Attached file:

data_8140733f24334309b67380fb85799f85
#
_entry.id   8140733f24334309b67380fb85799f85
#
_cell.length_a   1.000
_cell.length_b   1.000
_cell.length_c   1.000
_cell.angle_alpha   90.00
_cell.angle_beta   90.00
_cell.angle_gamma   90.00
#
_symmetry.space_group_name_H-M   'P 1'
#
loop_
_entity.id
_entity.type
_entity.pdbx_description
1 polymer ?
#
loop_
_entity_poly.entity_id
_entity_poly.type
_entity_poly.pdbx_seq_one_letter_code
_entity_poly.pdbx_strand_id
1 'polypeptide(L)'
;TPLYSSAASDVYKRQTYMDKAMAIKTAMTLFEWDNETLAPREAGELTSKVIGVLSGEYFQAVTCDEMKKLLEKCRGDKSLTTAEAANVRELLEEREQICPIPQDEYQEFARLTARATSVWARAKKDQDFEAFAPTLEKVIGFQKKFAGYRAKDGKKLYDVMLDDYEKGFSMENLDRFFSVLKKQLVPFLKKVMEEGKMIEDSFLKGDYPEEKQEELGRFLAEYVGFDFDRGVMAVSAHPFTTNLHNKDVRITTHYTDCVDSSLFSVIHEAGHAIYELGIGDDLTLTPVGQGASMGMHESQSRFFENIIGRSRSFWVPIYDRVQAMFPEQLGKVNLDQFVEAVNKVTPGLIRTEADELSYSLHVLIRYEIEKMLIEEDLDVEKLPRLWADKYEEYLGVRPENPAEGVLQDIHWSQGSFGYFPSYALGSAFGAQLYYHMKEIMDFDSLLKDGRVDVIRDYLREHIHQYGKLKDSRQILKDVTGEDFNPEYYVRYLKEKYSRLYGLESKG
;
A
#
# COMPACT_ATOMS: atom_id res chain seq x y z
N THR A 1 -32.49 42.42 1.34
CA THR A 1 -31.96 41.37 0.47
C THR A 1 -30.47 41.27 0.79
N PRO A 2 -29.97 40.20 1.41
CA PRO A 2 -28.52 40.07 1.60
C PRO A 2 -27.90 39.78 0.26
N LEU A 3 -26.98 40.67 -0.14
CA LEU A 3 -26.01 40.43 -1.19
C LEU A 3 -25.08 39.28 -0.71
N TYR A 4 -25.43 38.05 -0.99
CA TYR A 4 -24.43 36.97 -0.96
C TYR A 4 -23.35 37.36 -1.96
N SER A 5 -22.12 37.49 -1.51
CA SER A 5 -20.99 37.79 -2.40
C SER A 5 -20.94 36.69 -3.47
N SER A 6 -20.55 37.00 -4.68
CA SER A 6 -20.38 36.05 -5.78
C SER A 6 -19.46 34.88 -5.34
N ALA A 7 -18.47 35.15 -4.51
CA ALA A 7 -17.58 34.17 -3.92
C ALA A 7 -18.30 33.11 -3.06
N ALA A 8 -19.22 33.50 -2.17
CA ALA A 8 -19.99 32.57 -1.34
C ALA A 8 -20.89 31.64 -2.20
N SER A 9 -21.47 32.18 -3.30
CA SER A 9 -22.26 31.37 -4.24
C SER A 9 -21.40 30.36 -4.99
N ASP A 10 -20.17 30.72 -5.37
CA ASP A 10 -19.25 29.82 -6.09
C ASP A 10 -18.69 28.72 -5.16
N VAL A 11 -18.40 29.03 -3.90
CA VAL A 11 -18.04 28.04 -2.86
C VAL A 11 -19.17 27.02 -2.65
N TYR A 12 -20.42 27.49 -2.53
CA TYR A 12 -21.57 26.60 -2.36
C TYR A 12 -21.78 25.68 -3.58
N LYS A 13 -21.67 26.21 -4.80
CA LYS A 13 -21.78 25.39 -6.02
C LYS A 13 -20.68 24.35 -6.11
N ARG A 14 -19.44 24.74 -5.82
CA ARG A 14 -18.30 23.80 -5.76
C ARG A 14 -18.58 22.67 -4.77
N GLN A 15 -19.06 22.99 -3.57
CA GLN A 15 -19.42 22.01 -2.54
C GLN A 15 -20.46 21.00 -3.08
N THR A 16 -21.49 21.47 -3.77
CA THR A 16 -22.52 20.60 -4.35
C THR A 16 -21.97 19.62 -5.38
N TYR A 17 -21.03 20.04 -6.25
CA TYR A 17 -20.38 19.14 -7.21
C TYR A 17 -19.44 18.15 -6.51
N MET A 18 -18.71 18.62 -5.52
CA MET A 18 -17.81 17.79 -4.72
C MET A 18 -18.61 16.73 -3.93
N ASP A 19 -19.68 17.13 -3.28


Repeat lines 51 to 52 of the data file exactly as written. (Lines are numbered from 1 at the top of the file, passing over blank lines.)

C ALA A 7 -18.30 33.11 -3.06
N ALA A 8 -19.22 33.50 -2.17